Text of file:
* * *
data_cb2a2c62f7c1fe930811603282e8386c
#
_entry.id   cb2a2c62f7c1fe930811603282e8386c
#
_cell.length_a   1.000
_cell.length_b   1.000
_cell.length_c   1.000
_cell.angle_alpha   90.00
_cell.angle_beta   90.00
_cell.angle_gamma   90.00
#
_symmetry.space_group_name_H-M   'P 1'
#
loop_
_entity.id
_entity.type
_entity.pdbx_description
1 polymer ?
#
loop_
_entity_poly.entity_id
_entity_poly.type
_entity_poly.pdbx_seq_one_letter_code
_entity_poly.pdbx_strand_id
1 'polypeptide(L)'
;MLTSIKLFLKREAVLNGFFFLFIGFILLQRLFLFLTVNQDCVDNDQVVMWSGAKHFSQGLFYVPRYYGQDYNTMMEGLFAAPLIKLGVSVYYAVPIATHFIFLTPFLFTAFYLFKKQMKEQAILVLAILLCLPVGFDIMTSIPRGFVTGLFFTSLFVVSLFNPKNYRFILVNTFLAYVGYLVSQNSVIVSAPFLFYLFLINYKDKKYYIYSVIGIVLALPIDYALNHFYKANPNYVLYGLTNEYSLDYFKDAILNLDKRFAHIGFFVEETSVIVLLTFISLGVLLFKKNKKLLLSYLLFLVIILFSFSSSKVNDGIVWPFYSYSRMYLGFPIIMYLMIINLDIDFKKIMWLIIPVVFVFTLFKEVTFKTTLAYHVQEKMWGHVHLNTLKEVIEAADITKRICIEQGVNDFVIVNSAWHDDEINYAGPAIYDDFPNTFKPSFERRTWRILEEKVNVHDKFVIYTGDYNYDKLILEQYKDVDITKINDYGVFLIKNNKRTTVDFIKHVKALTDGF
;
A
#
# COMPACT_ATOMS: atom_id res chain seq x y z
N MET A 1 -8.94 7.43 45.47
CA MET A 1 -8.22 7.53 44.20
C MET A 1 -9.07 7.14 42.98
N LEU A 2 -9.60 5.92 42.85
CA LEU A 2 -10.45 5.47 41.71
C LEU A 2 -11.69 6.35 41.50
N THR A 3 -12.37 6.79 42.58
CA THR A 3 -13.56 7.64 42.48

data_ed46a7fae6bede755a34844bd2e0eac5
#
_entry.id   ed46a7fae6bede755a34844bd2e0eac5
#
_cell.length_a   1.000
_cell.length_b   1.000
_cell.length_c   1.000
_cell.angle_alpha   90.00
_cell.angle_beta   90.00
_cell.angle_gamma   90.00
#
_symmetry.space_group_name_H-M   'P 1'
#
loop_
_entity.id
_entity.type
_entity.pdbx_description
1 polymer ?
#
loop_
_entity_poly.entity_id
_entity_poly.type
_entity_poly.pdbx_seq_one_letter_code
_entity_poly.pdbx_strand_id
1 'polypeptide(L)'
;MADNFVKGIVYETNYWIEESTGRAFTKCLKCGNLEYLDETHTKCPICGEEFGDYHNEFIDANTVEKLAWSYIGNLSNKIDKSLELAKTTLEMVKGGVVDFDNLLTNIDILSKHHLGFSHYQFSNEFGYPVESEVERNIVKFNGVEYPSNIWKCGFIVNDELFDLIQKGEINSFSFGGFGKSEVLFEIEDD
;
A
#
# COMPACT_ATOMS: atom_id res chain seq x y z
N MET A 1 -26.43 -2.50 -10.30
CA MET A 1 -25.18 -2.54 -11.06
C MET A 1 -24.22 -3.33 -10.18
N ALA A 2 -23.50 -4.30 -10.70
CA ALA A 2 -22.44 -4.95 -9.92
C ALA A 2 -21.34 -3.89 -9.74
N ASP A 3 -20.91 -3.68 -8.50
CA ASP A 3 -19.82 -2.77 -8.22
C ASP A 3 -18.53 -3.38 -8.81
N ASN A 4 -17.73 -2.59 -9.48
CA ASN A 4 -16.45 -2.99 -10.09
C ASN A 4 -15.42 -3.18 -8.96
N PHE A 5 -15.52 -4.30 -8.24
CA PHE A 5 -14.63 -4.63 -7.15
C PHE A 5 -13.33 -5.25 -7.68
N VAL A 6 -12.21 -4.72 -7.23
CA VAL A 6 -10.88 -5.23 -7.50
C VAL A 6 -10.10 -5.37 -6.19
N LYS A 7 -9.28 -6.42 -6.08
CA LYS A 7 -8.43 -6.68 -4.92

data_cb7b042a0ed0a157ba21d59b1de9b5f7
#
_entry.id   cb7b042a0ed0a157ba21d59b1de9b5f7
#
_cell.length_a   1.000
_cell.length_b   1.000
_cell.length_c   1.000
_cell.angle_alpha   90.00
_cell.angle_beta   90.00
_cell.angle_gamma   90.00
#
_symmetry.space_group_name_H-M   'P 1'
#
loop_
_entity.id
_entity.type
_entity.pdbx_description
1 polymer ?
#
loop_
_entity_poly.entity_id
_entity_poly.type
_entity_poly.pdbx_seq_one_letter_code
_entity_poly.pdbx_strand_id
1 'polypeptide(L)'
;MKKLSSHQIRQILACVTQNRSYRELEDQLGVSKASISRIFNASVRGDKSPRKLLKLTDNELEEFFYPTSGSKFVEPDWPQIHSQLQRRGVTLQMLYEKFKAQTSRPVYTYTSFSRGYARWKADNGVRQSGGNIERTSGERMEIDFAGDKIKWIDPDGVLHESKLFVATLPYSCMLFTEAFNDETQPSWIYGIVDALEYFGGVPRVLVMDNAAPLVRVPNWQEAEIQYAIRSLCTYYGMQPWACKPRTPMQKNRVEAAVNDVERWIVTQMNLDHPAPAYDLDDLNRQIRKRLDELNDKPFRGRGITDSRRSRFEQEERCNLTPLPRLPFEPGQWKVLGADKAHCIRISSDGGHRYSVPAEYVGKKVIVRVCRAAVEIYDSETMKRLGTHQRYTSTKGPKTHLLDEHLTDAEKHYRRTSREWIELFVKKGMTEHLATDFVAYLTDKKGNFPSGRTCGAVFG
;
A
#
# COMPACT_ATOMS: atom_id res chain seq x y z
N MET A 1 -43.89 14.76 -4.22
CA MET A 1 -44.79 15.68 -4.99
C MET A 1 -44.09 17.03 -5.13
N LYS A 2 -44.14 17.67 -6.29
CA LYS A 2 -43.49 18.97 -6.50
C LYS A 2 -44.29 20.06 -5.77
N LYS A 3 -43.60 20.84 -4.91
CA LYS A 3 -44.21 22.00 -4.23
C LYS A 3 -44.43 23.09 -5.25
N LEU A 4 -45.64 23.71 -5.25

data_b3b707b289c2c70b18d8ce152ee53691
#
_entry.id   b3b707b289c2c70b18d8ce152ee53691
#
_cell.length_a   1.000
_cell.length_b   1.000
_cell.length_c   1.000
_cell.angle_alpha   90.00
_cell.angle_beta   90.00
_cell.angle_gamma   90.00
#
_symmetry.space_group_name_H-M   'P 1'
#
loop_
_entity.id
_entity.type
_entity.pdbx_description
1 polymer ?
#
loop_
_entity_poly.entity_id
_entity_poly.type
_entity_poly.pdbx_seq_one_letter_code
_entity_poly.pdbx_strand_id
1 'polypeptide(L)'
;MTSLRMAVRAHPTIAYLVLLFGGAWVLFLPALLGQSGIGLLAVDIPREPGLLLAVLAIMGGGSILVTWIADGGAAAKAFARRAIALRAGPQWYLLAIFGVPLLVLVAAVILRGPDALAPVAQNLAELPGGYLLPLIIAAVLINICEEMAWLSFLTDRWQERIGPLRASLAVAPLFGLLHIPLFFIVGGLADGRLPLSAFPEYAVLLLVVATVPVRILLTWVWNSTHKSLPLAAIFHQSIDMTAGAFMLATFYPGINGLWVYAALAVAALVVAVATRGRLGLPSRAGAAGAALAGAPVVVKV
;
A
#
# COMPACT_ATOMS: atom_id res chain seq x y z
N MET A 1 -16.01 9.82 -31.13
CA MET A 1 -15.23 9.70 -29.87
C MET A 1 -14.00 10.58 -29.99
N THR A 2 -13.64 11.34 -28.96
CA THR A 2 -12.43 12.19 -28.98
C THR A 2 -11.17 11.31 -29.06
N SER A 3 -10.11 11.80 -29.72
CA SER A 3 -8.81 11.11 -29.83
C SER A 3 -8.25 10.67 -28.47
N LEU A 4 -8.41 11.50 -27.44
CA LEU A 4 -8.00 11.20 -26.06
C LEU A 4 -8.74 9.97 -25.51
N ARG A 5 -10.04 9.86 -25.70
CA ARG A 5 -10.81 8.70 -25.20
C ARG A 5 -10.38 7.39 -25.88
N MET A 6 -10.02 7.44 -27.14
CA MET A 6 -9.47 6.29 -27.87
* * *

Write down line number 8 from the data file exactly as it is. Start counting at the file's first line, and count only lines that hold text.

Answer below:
_cell.angle_alpha   90.00